HL Deb 10 December 1984 vol 458 cc3-6

2.42 p.m.

Lord Hatch of Lusby

My Lords, with the leave of the House and at the request of the noble Lord, Lord Jenkins of Putney, who is unable to be here because of illness, I beg leave to ask the Question standing in his name on the Order Paper.

The Question was as follows:

To ask Her Majesty's Government whether they agree that the Captain of the Belgrano was entitled to believe on 2nd May 1982 that his ship was safe from attack outside the Falklands exclusion zone, as the Government's decision to change the terms of engagement was not conveyed to Argentina until 7th May 1982, and whether they further agree that this has been admitted by the Secretary of State.

The Parliamentary Under-Secretary of State for the Armed Forces (Lord Trefgarne)

No, my Lords.

Lord Hatch of Lusby

My Lords, in view of that very intelligent answer from the Minister, can he tell the House whether it is not the case that on 1st May 1982 the then Secretary of State for Foreign Affairs stated publicly that: No further military action is envisaged at the moment except to keep the exclusion zone secure"? In view of the fact that the "Belgrano" was outside the exclusion zone and leaving the exclusion zone, would it not be reasonable to suppose—particularly as no state of war existed—that the captain of the "Belgrano" was entitled to assume that he was not going to be attacked, on the word of the Secretary of State?

Lord Trefgarne

No, my Lords. The captain of the "Belgrano" was not entitled to assume any such thing. He should have referred to the warning issued by the British Government on 23rd April and conveyed to the Security Council on 24th April. It stated: In this connection, Her Majesty's Government now wishes to make clear that any approach on the part of Argentine warships, including submarines, naval auxiliaries or military aircraft which could amount to a threat to interfere with the mission of the British Forces in the South Atlantic, will encounter the appropriate response".

Lord Nugent of Guildford

My Lords, is my noble friend aware that Admiral Lombardo of the Argentine Navy has stated that the instructions to the Argentine ships were to attack the British Force—the British ships? In those circumstances, is it not probable that the captain of the "Belgrano" had that message in front of his mind rather than the dimensions of the exclusion zone?

Lord Trefgarne

My Lords, I feel certain that my noble friend is right, and I hope that that observation will not be lost on those who think otherwise.

Lord Paget of Northampton

My Lords, may we pray that we shall never see the day when a warship carrying the ensign of an enemy of this country can ever feel safe?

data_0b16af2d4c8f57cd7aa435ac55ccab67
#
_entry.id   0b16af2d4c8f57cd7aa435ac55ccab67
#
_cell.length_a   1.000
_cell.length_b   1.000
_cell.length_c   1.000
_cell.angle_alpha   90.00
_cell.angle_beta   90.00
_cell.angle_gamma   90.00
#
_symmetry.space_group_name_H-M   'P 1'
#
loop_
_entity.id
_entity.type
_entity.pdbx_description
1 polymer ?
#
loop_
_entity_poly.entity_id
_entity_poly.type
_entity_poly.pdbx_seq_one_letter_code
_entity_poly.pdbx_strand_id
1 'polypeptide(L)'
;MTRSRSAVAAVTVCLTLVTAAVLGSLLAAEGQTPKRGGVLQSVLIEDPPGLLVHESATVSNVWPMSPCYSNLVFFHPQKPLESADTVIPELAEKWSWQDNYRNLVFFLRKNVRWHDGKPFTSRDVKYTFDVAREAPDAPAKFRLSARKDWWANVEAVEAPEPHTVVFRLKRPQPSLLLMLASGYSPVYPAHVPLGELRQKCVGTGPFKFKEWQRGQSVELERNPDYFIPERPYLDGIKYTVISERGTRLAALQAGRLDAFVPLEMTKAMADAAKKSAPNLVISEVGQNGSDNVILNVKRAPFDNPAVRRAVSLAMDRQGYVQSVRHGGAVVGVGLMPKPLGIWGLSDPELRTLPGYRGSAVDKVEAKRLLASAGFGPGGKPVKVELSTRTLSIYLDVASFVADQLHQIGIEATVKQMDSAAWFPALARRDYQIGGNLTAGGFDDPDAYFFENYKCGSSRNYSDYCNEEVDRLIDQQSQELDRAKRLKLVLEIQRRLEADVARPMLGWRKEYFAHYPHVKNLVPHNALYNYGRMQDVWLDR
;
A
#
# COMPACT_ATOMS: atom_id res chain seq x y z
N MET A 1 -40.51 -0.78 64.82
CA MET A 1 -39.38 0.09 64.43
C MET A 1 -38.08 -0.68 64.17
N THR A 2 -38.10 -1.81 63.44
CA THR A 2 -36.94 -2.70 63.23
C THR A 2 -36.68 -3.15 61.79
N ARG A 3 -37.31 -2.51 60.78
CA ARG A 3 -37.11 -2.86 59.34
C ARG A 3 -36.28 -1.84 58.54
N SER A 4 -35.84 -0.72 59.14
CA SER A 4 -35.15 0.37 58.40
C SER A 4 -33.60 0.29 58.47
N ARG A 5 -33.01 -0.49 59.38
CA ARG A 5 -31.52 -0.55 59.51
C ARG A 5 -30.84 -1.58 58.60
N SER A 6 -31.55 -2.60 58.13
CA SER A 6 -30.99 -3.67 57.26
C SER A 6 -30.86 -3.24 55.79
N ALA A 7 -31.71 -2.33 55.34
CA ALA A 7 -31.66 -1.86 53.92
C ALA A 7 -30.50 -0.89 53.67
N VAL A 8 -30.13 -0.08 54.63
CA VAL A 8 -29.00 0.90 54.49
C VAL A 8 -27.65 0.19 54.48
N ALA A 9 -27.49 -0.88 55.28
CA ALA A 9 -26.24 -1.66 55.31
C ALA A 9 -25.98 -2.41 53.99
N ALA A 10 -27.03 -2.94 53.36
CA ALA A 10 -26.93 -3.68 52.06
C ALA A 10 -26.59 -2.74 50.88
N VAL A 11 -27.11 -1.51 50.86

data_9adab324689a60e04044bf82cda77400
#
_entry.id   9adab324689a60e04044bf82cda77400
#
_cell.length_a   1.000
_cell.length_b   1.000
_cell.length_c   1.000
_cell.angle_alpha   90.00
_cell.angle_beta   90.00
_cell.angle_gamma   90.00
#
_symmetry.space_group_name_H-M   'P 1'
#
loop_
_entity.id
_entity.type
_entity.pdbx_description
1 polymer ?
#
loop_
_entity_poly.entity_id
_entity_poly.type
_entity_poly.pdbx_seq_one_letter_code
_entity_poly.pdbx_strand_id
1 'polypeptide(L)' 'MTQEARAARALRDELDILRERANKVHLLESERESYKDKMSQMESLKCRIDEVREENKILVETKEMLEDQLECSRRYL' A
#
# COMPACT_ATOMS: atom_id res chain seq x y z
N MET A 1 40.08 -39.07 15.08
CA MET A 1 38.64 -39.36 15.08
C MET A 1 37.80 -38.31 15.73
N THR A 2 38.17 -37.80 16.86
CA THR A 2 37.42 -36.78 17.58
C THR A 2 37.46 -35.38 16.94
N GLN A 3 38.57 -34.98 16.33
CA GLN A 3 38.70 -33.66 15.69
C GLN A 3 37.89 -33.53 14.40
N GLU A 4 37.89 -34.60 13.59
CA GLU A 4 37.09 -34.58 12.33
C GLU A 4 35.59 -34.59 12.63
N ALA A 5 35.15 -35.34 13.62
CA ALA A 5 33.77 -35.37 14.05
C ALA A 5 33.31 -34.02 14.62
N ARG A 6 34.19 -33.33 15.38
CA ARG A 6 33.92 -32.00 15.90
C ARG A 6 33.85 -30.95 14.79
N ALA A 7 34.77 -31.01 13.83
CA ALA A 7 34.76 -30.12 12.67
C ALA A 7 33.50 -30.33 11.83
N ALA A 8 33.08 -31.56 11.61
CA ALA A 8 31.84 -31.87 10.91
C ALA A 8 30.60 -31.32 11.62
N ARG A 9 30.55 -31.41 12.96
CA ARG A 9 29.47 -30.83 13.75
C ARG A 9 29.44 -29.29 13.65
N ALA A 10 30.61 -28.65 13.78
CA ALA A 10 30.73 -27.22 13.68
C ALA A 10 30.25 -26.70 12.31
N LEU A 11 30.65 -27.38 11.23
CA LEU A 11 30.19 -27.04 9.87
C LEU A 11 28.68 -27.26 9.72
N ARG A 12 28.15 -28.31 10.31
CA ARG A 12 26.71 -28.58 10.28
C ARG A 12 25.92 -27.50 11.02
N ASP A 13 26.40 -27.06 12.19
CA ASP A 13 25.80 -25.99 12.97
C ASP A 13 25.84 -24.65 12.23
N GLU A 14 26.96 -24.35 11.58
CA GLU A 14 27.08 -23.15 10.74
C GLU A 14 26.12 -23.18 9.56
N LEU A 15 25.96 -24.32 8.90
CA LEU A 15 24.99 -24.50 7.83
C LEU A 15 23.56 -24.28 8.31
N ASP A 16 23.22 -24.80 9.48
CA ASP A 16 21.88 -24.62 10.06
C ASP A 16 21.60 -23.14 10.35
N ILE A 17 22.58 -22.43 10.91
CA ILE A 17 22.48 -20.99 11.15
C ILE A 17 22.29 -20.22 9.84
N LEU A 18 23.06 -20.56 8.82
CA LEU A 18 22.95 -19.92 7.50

Lord Trefgarne

My Lords, I hope and believe that the noble Lord is right.

Lord Cottesloe

My Lords, is it not time that the "Belgrano" was sunk for good and all?

Lord Trefgarne

My Lords, I look forward to that day with keen anticipation.

Lord Avebury

My Lords, if in the message sent by the Secretary of State to the Security Council it was said that any approach by warships would be treated as an act of hostility, it surely follows that any retreat by such a vessel would not attract action by Her Majesty's Forces. Was not the "Belgrano"' steaming away from the exclusion zone at the time when it was attacked?

Lord Trefgarne

My Lords, that is a bizarre interpretation of the words I have recorded, if I may say so. The operative sentences, of course, related to the threat which such vessels posed to United Kingdom forces. That was why the response was evoked which we offered.

Lord Hatch of Lusby

My Lords, in view of the comments made by the Minister's noble friend below the gangway regarding the signals received by the Argentine Navy, would it not be in the interests of the Government, of Parliament and of the public if the Government were now to publish a full White Paper stating what communications were received and when—particularly by GCHQ at Cheltenham—which still remain a mystery and about which Ministers are telling different stories?

Secondly, is it not the case—as I asked in my original Question—that the then Secretary of State for Foreign Affairs stated that no further military action was envisaged? Is it not further the case that both he and the Attorney-General expressed disquiet that the proposed action was not in accord with Article 51 of the United Nations Charter under which the British Government were defending themselves over their actions in so far as the Argentine Navy was concerned?